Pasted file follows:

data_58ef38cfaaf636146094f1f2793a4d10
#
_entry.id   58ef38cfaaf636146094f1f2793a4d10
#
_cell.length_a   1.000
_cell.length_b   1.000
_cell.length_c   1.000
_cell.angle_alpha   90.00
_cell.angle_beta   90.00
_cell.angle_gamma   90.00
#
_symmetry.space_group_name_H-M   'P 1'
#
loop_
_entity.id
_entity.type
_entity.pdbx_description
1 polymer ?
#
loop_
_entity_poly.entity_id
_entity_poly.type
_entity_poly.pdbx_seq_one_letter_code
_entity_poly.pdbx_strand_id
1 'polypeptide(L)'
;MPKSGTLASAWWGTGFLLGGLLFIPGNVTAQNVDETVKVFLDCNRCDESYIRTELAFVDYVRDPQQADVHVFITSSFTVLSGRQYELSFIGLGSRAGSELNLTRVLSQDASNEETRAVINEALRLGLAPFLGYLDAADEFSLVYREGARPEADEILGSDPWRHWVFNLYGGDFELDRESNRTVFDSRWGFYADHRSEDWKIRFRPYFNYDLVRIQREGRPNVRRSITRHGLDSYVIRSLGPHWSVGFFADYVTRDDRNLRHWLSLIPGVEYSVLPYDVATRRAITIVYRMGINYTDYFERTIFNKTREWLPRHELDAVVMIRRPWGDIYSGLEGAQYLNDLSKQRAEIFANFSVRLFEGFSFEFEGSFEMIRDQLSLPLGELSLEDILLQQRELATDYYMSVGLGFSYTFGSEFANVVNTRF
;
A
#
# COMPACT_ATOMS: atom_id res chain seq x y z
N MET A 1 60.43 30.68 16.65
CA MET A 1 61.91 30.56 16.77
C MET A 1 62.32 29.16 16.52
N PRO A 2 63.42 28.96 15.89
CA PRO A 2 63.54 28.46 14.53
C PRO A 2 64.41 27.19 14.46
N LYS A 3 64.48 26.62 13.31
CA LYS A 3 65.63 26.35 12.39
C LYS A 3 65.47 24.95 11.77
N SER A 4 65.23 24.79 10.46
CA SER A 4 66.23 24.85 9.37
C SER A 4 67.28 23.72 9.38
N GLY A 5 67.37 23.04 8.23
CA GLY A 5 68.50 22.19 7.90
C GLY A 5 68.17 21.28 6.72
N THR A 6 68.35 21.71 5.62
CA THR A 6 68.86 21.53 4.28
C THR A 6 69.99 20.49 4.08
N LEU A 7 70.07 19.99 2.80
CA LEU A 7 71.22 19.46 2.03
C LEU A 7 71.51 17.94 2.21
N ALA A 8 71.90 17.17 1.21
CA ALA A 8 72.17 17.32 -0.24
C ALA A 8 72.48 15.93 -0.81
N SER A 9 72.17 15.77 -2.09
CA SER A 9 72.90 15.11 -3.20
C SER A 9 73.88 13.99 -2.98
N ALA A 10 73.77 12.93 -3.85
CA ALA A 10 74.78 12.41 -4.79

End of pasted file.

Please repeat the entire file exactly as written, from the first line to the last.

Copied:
data_58ef38cfaaf636146094f1f2793a4d10
#
_entry.id   58ef38cfaaf636146094f1f2793a4d10
#
_cell.length_a   1.000
_cell.length_b   1.000
_cell.length_c   1.000
_cell.angle_alpha   90.00
_cell.angle_beta   90.00
_cell.angle_gamma   90.00
#
_symmetry.space_group_name_H-M   'P 1'
#
loop_
_entity.id
_entity.type
_entity.pdbx_description
1 polymer ?
#
loop_
_entity_poly.entity_id
_entity_poly.type
_entity_poly.pdbx_seq_one_letter_code
_entity_poly.pdbx_strand_id
1 'polypeptide(L)'
;MPKSGTLASAWWGTGFLLGGLLFIPGNVTAQNVDETVKVFLDCNRCDESYIRTELAFVDYVRDPQQADVHVFITSSFTVLSGRQYELSFIGLGSRAGSELNLTRVLSQDASNEETRAVINEALRLGLAPFLGYLDAADEFSLVYREGARPEADEILGSDPWRHWVFNLYGGDFELDRESNRTVFDSRWGFYADHRSEDWKIRFRPYFNYDLVRIQREGRPNVRRSITRHGLDSYVIRSLGPHWSVGFFADYVTRDDRNLRHWLSLIPGVEYSVLPYDVATRRAITIVYRMGINYTDYFERTIFNKTREWLPRHELDAVVMIRRPWGDIYSGLEGAQYLNDLSKQRAEIFANFSVRLFEGFSFEFEGSFEMIRDQLSLPLGELSLEDILLQQRELATDYYMSVGLGFSYTFGSEFANVVNTRF
;
A
#
# COMPACT_ATOMS: atom_id res chain seq x y z
N MET A 1 60.43 30.68 16.65
CA MET A 1 61.91 30.56 16.77
C MET A 1 62.32 29.16 16.52
N PRO A 2 63.42 28.96 15.89
CA PRO A 2 63.54 28.46 14.53
C PRO A 2 64.41 27.19 14.46
N LYS A 3 64.48 26.62 13.31
CA LYS A 3 65.63 26.35 12.39
C LYS A 3 65.47 24.95 11.77
N SER A 4 65.23 24.79 10.46
CA SER A 4 66.23 24.85 9.37
C SER A 4 67.28 23.72 9.38
N GLY A 5 67.37 23.04 8.23
CA GLY A 5 68.50 22.19 7.90
C GLY A 5 68.17 21.28 6.72
N THR A 6 68.35 21.71 5.62
CA THR A 6 68.86 21.53 4.28
C THR A 6 69.99 20.49 4.08
N LEU A 7 70.07 19.99 2.80
CA LEU A 7 71.22 19.46 2.03
C LEU A 7 71.51 17.94 2.21
N ALA A 8 71.90 17.17 1.21
CA ALA A 8 72.17 17.32 -0.24
C ALA A 8 72.48 15.93 -0.81
N SER A 9 72.17 15.77 -2.09
CA SER A 9 72.90 15.11 -3.20
C SER A 9 73.88 13.99 -2.98
N ALA A 10 73.77 12.93 -3.85
CA ALA A 10 74.78 12.41 -4.79